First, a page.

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This study evaluates the incidence of intravascular injection during cervical transforaminal epidural block using blunt needle, compared to the sharp needle. The investigators will performed cervical transforaminal epidural block using blunt-type block needle in half of participants or sharp-type block needle in the other half.
The purpose of this study is to determine if electrical stimulation (small levels of electricity) in addition to the standard of care can safely and effectively reduce pain following total knee replacement more than the standard of care, alone. This study involves a device called the SPRINT Beta System. The SPRINT Beta System delivers mild electrical stimulation to nerves in the leg that received the knee replacement. The SPRINT Beta System includes a small wire (called a "lead") that is placed through the skin in the upper leg. It also includes a device worn on the body that delivers stimulation (called the SPRINT Beta Stimulator). About half the subjects in this study will receive the SPRINT Beta system (treatment group) and half will not (control group). Both groups will receive the standard of care.
Experimental and clinical studies have indicated that acupuncture has a good effect for depression and comorbid pain. The purpose of this research is to compare the effect of comprehensive electro-acupuncture therapy and western medicine citalopram for for depressive disorder with comorbid psychogenic pain. This research is a assessor blinded, randomized controlled trials. 60 patients will be randomly divided into comprehensive electro-acupuncture group and western medicine citalopram for 8 weeks treatment and the therapeutic effect is done at the end of 1,2,4,6,8 week.
Pain assessment is crucial in clinical practice. Currently, subjective self-report is considered the most appropriate method to evaluate pain. Although several methods to assess pain objectively exist, the lack of a golden standard still remains. This pilot study assesses the changes in pupil dilation (PD) and the analgesia nociception index (ANI) as a measure of pain in healthy, conscious, male volunteers in a highly standardized and individualized environment. Nineteen subjects received three blocks of 4 individualized electrical stimulus intensities, ranging from no to severe pain. Subjects reported their perceived severity of each individual stimulus, enabling the comparison of changes in PD and ANI in relation to both administered stimulus intensities and perceived pain severities. PD and ANI were measured before and after each administration of a stimulus.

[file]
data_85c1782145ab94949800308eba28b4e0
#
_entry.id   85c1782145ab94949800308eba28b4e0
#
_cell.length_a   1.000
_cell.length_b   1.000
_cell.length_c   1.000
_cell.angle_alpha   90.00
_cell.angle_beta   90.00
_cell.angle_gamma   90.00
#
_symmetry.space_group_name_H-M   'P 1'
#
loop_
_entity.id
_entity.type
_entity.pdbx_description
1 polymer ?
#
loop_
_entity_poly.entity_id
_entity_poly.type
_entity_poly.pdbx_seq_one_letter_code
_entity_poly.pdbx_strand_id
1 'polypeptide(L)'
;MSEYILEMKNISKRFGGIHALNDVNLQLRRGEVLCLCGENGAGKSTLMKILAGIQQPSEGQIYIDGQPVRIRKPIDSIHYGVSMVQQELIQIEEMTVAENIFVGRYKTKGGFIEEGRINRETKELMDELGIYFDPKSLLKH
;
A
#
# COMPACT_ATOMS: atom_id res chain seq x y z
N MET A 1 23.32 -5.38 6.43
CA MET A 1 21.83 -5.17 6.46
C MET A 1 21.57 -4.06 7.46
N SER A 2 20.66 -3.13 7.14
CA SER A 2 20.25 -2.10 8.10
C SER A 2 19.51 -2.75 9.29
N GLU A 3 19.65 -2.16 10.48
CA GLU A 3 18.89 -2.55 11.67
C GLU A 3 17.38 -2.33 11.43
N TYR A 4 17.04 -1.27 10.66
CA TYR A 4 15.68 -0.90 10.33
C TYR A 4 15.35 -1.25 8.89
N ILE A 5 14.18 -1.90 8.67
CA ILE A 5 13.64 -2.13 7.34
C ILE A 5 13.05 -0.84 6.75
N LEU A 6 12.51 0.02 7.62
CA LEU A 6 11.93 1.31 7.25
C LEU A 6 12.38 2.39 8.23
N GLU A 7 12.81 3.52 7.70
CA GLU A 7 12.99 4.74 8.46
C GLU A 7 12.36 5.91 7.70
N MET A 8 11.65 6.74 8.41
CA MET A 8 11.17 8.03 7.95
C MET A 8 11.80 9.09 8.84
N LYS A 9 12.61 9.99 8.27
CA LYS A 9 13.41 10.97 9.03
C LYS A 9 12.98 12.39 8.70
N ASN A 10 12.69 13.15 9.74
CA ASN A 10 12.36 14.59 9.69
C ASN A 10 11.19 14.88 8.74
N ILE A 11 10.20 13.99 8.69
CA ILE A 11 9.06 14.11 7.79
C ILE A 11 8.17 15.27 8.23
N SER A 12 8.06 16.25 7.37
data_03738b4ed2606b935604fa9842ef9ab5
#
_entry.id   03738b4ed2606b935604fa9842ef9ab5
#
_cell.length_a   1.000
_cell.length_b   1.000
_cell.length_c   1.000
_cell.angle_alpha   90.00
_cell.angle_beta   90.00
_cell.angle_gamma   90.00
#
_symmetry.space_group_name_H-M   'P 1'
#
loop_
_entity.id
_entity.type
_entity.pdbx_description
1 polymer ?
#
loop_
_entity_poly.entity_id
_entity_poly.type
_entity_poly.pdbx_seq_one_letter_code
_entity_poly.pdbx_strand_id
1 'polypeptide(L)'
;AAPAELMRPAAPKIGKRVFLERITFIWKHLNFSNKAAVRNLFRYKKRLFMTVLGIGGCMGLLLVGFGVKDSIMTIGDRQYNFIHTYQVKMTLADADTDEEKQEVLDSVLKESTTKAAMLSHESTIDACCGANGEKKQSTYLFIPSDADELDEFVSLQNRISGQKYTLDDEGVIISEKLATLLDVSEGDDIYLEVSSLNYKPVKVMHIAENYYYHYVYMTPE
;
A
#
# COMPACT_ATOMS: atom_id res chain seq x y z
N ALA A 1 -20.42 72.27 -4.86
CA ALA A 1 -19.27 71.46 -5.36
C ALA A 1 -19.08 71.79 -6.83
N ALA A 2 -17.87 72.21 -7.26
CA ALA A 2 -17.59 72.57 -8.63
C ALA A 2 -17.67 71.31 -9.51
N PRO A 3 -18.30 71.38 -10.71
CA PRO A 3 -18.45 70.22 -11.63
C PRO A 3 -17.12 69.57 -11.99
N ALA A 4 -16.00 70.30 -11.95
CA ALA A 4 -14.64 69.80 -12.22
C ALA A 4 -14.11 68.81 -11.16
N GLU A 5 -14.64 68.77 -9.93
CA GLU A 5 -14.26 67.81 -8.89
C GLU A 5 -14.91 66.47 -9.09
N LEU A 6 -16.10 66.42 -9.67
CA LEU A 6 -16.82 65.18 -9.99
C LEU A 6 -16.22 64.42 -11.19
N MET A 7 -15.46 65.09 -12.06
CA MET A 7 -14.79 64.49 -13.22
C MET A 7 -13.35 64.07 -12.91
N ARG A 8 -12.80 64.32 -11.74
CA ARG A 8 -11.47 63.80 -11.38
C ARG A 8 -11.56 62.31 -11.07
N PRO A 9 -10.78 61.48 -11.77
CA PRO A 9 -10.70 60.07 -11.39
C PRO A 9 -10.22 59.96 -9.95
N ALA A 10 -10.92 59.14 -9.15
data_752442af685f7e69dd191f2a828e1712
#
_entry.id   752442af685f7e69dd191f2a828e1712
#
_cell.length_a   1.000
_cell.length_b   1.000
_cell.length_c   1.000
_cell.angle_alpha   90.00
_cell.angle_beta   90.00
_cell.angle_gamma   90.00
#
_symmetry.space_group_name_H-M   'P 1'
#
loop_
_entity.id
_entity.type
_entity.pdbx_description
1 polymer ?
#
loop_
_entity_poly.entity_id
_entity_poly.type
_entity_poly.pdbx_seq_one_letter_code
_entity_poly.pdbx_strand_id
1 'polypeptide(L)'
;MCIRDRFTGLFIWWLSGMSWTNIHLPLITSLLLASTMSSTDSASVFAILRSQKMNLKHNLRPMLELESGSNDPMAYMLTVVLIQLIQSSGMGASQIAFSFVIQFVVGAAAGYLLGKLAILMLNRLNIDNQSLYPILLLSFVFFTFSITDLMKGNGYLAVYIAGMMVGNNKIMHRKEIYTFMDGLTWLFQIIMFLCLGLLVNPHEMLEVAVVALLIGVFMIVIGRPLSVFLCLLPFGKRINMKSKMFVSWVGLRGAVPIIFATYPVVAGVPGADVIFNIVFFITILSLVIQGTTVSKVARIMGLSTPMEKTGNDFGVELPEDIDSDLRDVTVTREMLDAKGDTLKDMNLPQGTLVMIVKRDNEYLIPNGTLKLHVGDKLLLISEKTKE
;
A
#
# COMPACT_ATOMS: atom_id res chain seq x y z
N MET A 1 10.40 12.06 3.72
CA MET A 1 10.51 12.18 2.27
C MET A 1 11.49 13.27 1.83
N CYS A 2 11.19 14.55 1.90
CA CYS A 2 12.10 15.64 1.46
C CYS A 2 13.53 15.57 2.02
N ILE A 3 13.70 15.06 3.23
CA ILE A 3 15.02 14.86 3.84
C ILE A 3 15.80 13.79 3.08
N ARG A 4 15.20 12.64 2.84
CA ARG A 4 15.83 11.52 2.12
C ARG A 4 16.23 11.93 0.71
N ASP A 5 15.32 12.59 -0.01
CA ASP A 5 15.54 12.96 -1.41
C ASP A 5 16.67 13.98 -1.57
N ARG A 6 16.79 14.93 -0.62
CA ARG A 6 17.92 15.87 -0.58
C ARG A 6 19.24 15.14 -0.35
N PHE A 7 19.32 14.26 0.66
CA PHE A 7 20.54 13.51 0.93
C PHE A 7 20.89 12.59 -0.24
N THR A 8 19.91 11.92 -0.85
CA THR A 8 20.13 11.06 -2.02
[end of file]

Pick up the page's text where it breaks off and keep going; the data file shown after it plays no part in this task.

This study is a randomized controlled trial (RCT) to assess the feasibility, tolerability, and safety of using opioid receptor antagonists (naltrexone and nalmefene) to treat pain among HIV-infected persons with heavy alcohol use and chronic pain.
Psychiatric comorbidities in patient with Painful Peripheral neuropathy
There is evidence, of a single randomized controlled trial, that CFT is better than combined manual therapy and motor control exercise for chronic low back pain. However, this study had significant methodological shortcomings regarding the failure to carry out the intention to treat analysis and a considerable loss of follow-up of patients. As it is, it is important to carry out more studies involving CFT compared to other interventions already used in clinical practice and to correct these methodological shortcomings. Therefore, the aim of the study is to assess the efficacy of Cognitive Functional Therapy in patients with chronic non specific low back pain.